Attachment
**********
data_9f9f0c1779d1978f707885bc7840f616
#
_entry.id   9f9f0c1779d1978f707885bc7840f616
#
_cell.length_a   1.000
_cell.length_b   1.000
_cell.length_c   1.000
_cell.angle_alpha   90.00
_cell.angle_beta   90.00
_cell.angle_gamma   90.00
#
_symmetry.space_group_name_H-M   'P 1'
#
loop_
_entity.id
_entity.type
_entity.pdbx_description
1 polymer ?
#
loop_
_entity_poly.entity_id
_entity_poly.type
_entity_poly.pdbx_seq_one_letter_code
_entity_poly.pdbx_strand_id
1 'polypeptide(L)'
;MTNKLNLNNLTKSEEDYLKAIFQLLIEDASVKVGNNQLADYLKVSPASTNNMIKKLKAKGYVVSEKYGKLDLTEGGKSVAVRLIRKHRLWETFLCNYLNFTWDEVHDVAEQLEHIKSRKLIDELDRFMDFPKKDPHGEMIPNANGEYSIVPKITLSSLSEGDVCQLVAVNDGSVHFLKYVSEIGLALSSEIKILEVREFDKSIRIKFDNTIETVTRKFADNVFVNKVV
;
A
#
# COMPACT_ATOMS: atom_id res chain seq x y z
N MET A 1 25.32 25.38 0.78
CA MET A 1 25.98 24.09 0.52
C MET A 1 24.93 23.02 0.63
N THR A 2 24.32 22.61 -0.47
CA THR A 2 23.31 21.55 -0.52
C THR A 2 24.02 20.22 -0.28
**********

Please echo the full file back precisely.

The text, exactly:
data_9f9f0c1779d1978f707885bc7840f616
#
_entry.id   9f9f0c1779d1978f707885bc7840f616
#
_cell.length_a   1.000
_cell.length_b   1.000
_cell.length_c   1.000
_cell.angle_alpha   90.00
_cell.angle_beta   90.00
_cell.angle_gamma   90.00
#
_symmetry.space_group_name_H-M   'P 1'
#
loop_
_entity.id
_entity.type
_entity.pdbx_description
1 polymer ?
#
loop_
_entity_poly.entity_id
_entity_poly.type
_entity_poly.pdbx_seq_one_letter_code
_entity_poly.pdbx_strand_id
1 'polypeptide(L)'
;MTNKLNLNNLTKSEEDYLKAIFQLLIEDASVKVGNNQLADYLKVSPASTNNMIKKLKAKGYVVSEKYGKLDLTEGGKSVAVRLIRKHRLWETFLCNYLNFTWDEVHDVAEQLEHIKSRKLIDELDRFMDFPKKDPHGEMIPNANGEYSIVPKITLSSLSEGDVCQLVAVNDGSVHFLKYVSEIGLALSSEIKILEVREFDKSIRIKFDNTIETVTRKFADNVFVNKVV
;
A
#
# COMPACT_ATOMS: atom_id res chain seq x y z
N MET A 1 25.32 25.38 0.78
CA MET A 1 25.98 24.09 0.52
C MET A 1 24.93 23.02 0.63
N THR A 2 24.32 22.61 -0.47
CA THR A 2 23.31 21.55 -0.52
C THR A 2 24.02 20.22 -0.28